Watching local football allows you to get right in the heart of the action and be part of what goes on at a community club.
I love turning up to see my home town team Dereham Town and having a yap with the guy on the gate and the chap who sells the raffle tickets.
You can join in the banter from the touchline as the lads warm up. Club officials wander past and share a few snippets of news ahead of the game.
The PA system crackles as the announcer runs through the line-ups shortly before the club house empties following a few pre-match pints and cuppas.
I enjoy positioning myself close to the dug outs.
There is never a dull moment there with the officials’ decisions under constant scrutiny, instructions being bellowed out to the players and plenty of interaction with the vocal fans.
The quality on the pitch is generally high and commitment from players equally so.
Ok, payments to non league footballers have gone up and up. But on the whole, those taking to the pitch are doing it as they love the game and give it their all.
I have a season ticket at Carrow Road. I have always supported the Canaries and always will.
I sit in the top of the Norwich and Peterborough Stand so am literally a long way from action. I feel a long way from the stars too.
The remoteness is in stark contrast to what happens at Dereham’s Aldiss Park and other local clubs.
After the game the lads are in the bar mixing with the supporters, most of whom tell them exactly what they should have done in those key points during the 90 minutes.
Local football is great and deserves our support.
Here Wisbech Town fan Spencer Larham, who has lived in their clubhouse for the past couple of years, explains why he Loves Local Football.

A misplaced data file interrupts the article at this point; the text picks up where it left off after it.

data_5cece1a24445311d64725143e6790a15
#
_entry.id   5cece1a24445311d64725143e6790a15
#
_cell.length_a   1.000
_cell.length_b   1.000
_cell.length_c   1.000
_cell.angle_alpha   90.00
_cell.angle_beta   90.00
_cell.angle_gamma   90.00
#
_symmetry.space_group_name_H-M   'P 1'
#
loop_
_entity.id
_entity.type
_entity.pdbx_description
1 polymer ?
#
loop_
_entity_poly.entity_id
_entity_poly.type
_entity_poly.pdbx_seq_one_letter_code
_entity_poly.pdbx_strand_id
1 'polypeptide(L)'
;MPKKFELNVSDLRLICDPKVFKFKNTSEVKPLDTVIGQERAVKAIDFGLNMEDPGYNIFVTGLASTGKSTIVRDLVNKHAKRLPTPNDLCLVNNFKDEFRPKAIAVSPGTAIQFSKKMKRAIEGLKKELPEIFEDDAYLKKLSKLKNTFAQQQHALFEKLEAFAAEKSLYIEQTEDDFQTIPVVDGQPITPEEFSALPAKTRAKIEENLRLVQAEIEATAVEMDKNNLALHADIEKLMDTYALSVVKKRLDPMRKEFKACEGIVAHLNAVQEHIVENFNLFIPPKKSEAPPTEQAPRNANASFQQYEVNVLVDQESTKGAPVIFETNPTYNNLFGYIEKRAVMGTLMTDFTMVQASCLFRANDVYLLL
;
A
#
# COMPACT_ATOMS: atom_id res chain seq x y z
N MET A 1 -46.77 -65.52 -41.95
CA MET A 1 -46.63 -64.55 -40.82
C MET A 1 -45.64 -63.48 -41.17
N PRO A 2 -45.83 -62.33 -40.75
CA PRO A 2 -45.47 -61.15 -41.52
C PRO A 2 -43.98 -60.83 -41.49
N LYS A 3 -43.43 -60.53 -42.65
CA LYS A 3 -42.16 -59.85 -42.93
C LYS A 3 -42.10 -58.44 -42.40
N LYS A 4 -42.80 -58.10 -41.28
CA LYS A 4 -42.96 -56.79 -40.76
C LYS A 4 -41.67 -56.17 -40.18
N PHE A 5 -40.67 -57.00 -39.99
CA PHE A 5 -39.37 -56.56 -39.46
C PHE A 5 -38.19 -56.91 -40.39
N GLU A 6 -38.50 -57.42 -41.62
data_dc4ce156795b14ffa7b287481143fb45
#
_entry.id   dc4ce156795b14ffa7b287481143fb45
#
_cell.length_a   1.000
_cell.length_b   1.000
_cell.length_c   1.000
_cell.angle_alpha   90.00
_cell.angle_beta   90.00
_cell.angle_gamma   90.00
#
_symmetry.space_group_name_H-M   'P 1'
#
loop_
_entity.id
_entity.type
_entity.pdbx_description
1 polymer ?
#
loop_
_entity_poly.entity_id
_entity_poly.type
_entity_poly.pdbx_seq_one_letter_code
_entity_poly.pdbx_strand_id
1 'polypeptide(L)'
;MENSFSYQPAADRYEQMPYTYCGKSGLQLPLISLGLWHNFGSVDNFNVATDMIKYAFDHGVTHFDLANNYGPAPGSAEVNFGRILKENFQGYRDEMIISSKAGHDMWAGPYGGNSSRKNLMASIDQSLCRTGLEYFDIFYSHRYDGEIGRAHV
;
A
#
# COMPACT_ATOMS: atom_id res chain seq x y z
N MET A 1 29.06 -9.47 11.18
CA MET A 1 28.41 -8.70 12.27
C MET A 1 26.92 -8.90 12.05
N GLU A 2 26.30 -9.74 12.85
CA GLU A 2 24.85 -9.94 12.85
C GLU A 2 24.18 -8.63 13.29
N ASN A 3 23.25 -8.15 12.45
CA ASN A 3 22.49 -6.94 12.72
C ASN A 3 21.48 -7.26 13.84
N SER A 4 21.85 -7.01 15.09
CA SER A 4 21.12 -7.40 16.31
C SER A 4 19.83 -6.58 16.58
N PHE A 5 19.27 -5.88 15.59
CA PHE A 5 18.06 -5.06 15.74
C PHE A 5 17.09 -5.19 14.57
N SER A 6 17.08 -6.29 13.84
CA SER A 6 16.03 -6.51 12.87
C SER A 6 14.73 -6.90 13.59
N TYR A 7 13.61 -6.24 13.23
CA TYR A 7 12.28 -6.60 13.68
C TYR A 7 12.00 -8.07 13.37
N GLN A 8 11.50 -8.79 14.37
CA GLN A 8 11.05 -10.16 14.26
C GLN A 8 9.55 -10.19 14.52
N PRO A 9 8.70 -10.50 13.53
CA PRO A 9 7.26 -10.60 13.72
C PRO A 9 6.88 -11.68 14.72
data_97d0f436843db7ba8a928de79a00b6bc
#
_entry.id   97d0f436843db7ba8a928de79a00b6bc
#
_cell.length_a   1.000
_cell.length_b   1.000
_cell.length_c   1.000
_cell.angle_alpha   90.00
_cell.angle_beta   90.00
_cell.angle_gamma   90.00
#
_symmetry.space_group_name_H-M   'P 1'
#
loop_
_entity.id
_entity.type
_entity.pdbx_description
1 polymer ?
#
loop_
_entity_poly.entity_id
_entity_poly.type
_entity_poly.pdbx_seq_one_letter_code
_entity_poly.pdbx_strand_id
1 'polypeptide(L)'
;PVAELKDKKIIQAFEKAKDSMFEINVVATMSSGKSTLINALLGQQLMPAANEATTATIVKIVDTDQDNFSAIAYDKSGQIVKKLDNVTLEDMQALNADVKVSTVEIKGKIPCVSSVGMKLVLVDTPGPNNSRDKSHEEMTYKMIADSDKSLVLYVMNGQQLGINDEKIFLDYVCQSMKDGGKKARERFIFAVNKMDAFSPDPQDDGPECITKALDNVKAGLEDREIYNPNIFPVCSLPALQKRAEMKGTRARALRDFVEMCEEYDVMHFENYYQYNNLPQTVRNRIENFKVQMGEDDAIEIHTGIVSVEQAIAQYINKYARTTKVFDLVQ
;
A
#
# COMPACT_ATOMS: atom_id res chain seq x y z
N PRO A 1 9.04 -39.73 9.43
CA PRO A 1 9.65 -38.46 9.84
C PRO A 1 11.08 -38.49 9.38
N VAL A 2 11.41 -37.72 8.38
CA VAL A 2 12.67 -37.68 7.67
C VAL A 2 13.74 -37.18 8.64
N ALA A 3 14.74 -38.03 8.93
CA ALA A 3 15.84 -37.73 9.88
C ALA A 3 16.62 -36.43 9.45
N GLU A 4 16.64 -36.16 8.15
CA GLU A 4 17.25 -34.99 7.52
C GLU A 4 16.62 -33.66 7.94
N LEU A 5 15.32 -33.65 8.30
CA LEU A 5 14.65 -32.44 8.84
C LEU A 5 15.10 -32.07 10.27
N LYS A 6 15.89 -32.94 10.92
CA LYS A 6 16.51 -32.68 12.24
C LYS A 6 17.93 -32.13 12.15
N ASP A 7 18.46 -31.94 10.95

The main reason people should follow local football is because it is a lot more personal. If you go to a Premier League or football league ground, you are one of thousands of people.
You are just a statistic, another number going through the turnstiles.
With your local club, you can get a lot more involved.
You get to know the players. They have a lot more in common with you and you can interact with them.
With Premier League players on 70 or 80 thousand a week, you have nothing in common with them and they don’t understand what it’s like to be a supporter.
At non league grounds like the Elgood’s Fenland Stadium, you can get within four or five feet of the action.
At a Premier League game, you pay £50 or £60 to be sat so far back from the pitch you may as well be watching the game on TV.
There may be less people but you can still get a good atmosphere. We travelled up to Ashington on Saturday for the FA Vase and before the game the two set of fans were in the bar singing at each other.
Just because it’s a smaller team, it doesn’t make it any less important. I get the same feeling when Wisbech score a goal as a Liverpool and Manchester United fan gets when their side scores.
Local teams like Wisbech are run by people who really are passionate about the club and town – they care about its future.
I was living in a flat in the town when, a couple of years ago, the landlord hiked up my rent.
The club approached me and asked if I would be interested in taking the flat in the clubhouse. That’s the kind of club Wisbech is.